The Swiss banks updated the markets on the state of their merger process, pushing towards completing this in 2024.
UBS yesterday announced
that it expects to complete its merger with fellow
Zurich-headquartered Credit Suisse in 2024,
rounding out an acquisition process brokered by the Swiss
government earlier this year.
The holding companies of UBS and Credit Suisse merged on 12 June. The board of directors of UBS has approved the execution of the merger, UBS said in a statement.
“Following approvals from their respective boards, both entities have entered into a definitive merger agreement. The completion of the merger is subject to regulatory approvals and is expected to happen in 2024,” UBS said in a statement.
In March this year, UBS, Switzerland’s largest bank, agreed
to buy Credit Suisse after the latter bank’s shares slumped
amidst a slew of scandals and missteps. UBS paid SFr3 billion
($3.23 billion) for its rival, a move that leaves Switzerland
with one universal bank.
Last year, Credit Suisse announced that it would be restructuring its business lines, slashing costs, reducing risk-weighted assets and freeing up capital. However, its shares remained under pressure. In the fourth quarter of 2022, clients pulled out a net SFr110 billion of assets. To add to its woes, the collapse of Silicon Valley Bank in the US earlier this year sharpened investor focus on banks perceived as having problems.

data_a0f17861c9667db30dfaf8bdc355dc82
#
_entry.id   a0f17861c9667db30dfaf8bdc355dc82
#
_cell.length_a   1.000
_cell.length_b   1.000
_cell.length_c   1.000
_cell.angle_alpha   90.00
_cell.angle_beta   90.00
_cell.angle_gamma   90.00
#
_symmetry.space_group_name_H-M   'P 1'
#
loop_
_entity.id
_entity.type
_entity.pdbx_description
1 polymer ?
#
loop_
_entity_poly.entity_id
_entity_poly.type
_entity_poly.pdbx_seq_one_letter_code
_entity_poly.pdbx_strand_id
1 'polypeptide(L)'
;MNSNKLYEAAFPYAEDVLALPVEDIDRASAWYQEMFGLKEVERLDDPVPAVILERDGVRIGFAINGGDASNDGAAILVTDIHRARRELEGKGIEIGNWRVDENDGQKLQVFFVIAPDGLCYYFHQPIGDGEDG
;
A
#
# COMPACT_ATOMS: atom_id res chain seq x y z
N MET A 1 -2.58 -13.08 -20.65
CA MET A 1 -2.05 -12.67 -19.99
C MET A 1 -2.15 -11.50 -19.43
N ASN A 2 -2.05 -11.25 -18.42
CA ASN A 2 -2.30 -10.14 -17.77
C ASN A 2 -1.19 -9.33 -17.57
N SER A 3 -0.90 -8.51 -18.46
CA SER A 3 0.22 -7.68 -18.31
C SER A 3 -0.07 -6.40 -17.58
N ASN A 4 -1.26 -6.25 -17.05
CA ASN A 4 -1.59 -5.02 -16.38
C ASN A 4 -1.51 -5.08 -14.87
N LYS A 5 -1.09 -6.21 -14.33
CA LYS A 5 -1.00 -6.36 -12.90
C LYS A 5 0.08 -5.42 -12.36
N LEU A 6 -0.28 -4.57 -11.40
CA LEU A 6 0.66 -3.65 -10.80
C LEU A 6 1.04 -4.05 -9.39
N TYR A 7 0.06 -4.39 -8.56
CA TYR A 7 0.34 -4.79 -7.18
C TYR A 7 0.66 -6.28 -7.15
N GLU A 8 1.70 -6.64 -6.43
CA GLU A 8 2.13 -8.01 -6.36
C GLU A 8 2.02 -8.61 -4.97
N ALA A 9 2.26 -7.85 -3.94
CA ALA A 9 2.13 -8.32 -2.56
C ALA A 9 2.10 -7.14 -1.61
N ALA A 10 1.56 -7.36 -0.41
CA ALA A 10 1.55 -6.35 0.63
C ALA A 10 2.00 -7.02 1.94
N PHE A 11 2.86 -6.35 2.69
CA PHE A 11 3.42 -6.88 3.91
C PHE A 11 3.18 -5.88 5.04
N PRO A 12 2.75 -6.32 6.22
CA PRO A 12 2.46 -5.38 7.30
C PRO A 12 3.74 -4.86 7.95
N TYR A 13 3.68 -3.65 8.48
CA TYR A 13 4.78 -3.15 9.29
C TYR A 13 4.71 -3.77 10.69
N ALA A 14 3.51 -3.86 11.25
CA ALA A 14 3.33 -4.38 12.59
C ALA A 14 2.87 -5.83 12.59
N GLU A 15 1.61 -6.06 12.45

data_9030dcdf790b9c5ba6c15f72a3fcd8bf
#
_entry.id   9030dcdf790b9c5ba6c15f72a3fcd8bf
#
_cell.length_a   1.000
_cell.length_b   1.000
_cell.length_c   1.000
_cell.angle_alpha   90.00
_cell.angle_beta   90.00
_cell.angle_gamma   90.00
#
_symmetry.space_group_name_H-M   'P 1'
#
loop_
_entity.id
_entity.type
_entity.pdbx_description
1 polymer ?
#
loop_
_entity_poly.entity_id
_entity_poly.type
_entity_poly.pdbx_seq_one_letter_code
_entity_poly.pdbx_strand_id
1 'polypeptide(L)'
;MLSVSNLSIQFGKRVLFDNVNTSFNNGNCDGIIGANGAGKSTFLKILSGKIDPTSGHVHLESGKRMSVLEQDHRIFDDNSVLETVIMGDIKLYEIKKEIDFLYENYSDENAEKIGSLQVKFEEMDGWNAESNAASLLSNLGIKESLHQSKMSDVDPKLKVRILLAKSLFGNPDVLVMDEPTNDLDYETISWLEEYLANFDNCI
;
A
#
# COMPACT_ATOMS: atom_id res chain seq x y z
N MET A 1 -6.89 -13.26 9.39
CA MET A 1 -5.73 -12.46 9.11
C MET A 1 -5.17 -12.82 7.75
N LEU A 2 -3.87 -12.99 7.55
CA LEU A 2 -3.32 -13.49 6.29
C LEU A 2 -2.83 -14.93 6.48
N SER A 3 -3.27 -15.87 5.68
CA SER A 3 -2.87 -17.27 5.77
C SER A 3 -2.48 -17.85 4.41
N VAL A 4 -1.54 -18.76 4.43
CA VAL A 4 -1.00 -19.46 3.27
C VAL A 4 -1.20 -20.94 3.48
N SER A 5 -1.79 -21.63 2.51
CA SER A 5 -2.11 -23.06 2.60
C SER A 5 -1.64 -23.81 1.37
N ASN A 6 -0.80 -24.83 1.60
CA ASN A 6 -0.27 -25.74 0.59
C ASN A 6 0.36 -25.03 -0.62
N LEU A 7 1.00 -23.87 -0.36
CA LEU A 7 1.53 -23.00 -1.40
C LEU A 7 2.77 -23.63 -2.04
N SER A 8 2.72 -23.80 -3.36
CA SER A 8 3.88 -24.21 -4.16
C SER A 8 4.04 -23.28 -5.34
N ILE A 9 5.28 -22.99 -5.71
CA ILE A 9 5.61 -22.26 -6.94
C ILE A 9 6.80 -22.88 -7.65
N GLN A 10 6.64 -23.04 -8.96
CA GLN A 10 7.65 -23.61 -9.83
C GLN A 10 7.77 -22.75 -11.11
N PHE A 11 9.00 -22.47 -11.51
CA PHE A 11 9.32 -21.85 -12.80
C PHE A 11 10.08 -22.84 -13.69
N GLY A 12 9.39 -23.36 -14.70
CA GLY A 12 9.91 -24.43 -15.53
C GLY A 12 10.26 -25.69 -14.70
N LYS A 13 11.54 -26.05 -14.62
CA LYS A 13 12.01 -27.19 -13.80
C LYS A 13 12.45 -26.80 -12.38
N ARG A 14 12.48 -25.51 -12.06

As UBS continues its integration of Credit Suisse after its takeover, a number of senior organisational changes have been announced, as reported here and here. As part of the deal, conducted at the urging of the Swiss authorities, holders of Credit Suisse’s Additional Tier 1 bonds – forms of buffer capital created for European banks after the 2008 crash – have had their bonds written down. This has sparked anger and a number of lawsuits, including from institutions such as PIMCO. As reports such as this in May showed, UBS faces a huge task of ensuring that the two organisations integrate while dealing with legacy legal and regulatory issues that have plagued Credit Suisse for years.